Putting final football pieces together labor of love

On High Schools

December 03, 2004|By MILTON KENT

AT SOME POINT over the three days that the state public school football finals are staged at M&T Bank Stadium, one of the participants may get a look at himself on the giant screen or take a moment to reflect on the grandeur of the surroundings.

And it will be during those moments when all the plotting and planning that state football chairman John H. Cox has done will pay off handsomely.

"This is a very top-rate operation and a great experience," said Cox. "It's just first class, and we think, for our kids, if they reach that level and that point, you should do the very best you can. With no discredit to anyone else, it's just been a great site for us."

Cox, by day the assistant superintendent of instruction in Charles County, volunteers his services to the Maryland Public Secondary Schools Athletic Association. He not only coordinates this weekend's four championship games, but is the caretaker of the brackets that get the teams here.

One of Cox's schools, Lackey, is in the 3A final tonight, meeting Northwest of Montgomery County, but you get the sense that Cox would take on the responsibility of handling the logistics of the tournament even if the Chargers weren't there, such is his passion for the game.

This year's finals promise to be among the more challenging to administer, given all that will be going on. Cox and MPSSAA officials will not only have to stage four games over three days, but do so around Sunday's Ravens-Cincinnati Bengals game.

NFL rules require that the visiting team have access to its locker room at least 24 hours before kickoff, which means Cox and the MPSSAA staff will have to maneuver adroitly to get everything accomplished.

Their ability to juggle will be especially taxed tomorrow when the 2A title game between Hereford and Potomac will kick off at 11 a.m., with the 1A game between Dunbar and defending champion Joppatowne scheduled for 4 p.m.

While some fans have grumbled about the MPSSAA scheduling the Hereford-Potomac game first, what with Potomac fans having to come to Baltimore from Prince George's County at an early hour, Cox said the move was made out of necessity.

The two 2A teams, Cox said, have considerably larger rosters than do Dunbar and Joppatowne, and since the locker room that the Bengals will use will be off limits after 1 p.m., officials made the call to have the 2A title game first, so that one of the teams can use Cincinnati's quarters before the Bengals arrive.

"We didn't have any other choice," said Cox, adding that since none of the four schools playing tomorrow is located more than an hour from the stadium, the hassle shouldn't be that great.

In a perfect world, these games would take place at Byrd Stadium on the University of Maryland campus, where the finals were held for years. After all, College Park is more centrally located, especially for the Washington-area schools, which have come to dominate the state playoffs, particularly in the 3A and 4A groupings.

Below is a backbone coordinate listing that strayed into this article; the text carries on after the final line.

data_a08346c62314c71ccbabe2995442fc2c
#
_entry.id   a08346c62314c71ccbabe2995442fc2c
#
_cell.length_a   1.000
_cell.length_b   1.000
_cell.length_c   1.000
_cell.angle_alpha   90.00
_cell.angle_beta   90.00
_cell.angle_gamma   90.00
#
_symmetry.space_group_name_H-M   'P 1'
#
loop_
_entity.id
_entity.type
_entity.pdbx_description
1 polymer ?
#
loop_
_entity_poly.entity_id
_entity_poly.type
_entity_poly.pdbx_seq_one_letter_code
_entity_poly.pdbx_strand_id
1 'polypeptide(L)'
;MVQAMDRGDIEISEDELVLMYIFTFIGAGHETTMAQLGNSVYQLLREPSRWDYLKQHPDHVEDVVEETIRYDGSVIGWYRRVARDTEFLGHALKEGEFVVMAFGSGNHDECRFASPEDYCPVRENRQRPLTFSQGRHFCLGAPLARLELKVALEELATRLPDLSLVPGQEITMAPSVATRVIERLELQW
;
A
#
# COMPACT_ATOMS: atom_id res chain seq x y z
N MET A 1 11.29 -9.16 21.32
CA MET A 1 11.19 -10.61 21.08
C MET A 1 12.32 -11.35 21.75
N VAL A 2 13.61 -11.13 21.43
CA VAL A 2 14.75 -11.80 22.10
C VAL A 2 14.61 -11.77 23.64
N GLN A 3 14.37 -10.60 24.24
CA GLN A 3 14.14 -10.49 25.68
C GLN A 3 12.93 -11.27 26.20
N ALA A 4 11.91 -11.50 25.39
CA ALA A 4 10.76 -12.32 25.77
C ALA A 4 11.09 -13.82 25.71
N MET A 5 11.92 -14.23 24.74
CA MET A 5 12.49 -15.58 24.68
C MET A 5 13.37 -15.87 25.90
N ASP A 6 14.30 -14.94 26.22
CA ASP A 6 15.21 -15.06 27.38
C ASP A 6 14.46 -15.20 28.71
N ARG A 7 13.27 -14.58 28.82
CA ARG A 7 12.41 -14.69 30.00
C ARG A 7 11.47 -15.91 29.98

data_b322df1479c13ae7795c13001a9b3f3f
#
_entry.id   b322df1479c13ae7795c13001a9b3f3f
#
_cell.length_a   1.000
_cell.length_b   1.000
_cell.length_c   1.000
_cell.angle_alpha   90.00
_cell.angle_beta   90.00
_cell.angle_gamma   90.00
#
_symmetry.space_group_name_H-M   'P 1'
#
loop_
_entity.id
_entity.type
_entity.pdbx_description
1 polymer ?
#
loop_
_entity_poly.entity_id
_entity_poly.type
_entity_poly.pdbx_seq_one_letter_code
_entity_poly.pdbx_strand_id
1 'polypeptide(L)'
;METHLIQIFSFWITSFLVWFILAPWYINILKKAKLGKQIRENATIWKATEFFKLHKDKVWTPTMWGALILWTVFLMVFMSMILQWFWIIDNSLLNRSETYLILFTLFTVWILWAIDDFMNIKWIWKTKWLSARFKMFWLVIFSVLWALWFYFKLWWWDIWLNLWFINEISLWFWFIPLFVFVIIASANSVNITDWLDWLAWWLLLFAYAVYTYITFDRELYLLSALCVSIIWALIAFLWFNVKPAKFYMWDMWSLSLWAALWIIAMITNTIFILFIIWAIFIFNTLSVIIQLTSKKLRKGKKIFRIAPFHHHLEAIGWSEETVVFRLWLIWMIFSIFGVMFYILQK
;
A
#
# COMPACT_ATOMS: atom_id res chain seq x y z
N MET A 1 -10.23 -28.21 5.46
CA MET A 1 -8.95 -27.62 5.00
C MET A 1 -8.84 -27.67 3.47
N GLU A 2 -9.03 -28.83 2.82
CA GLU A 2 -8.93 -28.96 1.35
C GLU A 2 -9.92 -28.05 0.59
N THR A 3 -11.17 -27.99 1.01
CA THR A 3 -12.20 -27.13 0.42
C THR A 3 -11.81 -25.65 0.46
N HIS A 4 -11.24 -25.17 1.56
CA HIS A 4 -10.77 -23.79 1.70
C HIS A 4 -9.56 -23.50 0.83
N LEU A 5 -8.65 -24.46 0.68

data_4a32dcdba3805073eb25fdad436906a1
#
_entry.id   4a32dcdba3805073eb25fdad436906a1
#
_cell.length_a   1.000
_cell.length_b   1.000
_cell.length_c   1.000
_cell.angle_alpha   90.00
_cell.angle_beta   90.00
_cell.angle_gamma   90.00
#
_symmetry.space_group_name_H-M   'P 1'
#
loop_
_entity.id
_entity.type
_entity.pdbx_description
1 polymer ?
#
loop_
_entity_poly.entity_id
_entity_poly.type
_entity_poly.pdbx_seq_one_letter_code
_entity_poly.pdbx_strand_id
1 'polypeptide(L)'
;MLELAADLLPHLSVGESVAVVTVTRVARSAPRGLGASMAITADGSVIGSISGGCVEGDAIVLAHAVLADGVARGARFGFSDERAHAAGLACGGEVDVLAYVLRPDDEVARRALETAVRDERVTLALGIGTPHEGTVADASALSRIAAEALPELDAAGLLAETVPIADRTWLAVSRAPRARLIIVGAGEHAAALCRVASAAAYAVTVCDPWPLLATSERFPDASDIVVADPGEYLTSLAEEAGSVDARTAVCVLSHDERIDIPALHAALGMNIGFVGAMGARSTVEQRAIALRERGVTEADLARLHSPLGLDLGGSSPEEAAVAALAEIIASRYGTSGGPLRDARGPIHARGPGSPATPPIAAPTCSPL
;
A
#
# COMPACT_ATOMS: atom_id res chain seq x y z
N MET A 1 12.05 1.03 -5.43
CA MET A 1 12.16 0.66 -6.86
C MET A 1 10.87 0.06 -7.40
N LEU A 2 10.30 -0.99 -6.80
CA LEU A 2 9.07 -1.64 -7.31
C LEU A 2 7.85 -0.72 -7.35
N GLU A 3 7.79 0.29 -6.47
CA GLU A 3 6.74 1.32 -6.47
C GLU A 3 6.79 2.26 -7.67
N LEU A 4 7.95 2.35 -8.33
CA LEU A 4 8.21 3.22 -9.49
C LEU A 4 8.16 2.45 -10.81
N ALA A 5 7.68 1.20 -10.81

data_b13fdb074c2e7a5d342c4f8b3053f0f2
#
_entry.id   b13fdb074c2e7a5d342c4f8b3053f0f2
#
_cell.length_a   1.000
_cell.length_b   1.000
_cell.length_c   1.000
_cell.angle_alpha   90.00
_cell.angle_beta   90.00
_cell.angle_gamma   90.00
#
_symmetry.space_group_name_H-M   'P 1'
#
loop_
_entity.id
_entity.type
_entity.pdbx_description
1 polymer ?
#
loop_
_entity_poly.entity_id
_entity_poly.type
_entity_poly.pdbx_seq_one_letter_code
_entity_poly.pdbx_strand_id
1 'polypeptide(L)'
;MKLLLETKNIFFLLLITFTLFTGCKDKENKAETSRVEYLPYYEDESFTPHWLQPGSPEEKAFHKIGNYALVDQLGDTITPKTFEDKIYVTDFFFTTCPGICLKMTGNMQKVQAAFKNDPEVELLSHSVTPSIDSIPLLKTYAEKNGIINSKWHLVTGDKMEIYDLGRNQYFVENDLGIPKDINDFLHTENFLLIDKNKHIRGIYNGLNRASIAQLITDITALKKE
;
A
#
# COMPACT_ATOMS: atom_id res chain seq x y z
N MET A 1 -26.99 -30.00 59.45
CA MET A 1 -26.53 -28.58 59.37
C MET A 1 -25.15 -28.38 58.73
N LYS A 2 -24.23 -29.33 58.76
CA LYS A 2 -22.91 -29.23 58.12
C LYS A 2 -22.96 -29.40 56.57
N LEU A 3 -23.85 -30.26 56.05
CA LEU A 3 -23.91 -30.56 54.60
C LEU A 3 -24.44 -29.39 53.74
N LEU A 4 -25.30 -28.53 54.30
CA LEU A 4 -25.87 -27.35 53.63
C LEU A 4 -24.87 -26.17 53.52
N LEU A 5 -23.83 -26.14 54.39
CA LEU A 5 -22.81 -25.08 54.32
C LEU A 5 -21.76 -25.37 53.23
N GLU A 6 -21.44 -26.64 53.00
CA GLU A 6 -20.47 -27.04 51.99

And, for some coaches, the Maryland setting is more intimate and realistic for a high school crowd, which, in a best-case scenario for any of the four games will hit 20,000.

That figure will be dwarfed at the Ravens' 70,000-seat ballyard compared to the 50,000-seat capacity at Byrd, and fans will hardly be permitted to linger with their teams after the trophies are presented in the big city, as they were allowed to do in the college town.

The finals might still have been in College Park if Maryland hadn't switched a 2002 game against Wake Forest to the weekend of the finals that year. Once Cox discovered the conflict that year, he called MPSSAA executive secretary Ned Sparks and set out to find a new home.

Maryland Stadium Authority officials and the Ravens willingly made the NFL stadium available that year, and the next two, and the rest is history. The high schools had to make some concessions, namely charging fans accustomed, in many cases, to seeing their teams play for free, both an admission fee and a parking fee.

But the benefits, in Cox's mind, far outweigh the negatives. For instance, the stadium's artificial turf allows the MPSSAA to have four games on the same field without much of a change in the consistency of the surface, something that could not be said at Byrd Stadium, where the field is natural grass.

The merits of playing at M&T were apparent big time last year when a wintry mix fell during the weekend the finals were scheduled. The games were rescheduled for the next week, but the heated field kept its consistency, and MSA officials helped the schools by making sure that the stands were shoveled out for fans' comfort.

Oddly enough, if not for the weather last year, the state finals would have taken place during the same weekend as a Ravens-Bengals game.

"But we were prepared to deal with that," said Cox.

The marriage between the stadium and the MPSSAA is year-to-year, but shows all the signs of being a long and happy one.

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